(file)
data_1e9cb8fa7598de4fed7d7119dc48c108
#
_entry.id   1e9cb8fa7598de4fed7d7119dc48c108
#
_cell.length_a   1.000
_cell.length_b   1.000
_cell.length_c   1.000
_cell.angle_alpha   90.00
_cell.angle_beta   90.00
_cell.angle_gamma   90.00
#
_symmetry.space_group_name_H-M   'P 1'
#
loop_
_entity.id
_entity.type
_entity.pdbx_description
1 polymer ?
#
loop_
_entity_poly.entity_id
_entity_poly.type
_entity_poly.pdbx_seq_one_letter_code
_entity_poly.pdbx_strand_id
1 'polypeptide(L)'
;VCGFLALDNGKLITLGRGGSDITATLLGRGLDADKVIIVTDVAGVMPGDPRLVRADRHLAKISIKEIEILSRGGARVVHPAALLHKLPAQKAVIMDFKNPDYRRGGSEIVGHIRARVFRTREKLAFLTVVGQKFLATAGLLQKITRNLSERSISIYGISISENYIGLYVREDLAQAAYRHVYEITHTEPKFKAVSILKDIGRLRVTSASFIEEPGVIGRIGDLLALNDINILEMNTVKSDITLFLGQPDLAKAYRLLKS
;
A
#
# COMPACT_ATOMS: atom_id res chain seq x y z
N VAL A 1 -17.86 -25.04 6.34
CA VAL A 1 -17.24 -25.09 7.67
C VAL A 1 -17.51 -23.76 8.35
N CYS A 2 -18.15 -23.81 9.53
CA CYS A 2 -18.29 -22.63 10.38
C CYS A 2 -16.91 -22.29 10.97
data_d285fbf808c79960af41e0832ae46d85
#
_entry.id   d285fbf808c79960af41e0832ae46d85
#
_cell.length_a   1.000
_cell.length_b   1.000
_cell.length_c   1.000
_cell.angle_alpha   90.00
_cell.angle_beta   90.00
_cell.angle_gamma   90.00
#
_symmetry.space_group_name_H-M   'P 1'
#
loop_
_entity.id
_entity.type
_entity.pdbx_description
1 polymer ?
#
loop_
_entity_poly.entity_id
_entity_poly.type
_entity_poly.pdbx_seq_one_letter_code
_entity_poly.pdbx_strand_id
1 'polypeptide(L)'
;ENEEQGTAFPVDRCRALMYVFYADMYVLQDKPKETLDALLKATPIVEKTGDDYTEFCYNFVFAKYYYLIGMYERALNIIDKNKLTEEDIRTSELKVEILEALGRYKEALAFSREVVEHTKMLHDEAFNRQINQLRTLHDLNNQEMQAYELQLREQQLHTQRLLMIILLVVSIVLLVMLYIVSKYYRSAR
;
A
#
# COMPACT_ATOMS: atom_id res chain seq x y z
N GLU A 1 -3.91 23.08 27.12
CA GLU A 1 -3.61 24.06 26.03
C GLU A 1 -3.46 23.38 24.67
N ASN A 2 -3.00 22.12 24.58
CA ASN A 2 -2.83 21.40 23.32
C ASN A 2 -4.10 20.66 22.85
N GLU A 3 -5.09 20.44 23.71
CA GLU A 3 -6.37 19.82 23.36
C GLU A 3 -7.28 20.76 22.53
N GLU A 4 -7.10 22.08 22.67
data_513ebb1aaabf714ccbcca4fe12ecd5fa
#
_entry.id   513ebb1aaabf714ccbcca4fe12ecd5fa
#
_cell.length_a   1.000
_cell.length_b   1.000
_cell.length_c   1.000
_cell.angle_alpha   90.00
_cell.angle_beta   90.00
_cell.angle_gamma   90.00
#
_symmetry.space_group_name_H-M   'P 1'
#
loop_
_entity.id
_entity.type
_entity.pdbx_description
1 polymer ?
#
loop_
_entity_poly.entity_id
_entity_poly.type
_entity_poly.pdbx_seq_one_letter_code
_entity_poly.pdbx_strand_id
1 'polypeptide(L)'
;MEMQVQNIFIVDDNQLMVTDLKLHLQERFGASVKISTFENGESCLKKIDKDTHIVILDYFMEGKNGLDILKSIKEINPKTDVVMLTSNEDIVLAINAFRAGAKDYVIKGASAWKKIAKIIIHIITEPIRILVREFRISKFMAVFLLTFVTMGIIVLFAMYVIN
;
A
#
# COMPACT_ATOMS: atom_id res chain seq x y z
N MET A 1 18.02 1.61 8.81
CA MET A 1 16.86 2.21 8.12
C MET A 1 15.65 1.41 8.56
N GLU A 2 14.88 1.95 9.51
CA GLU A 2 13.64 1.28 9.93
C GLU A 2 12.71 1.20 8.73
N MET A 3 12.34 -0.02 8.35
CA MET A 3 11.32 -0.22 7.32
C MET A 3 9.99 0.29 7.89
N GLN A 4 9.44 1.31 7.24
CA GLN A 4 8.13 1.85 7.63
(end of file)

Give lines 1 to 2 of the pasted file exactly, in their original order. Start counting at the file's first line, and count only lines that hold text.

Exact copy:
data_1e9cb8fa7598de4fed7d7119dc48c108
#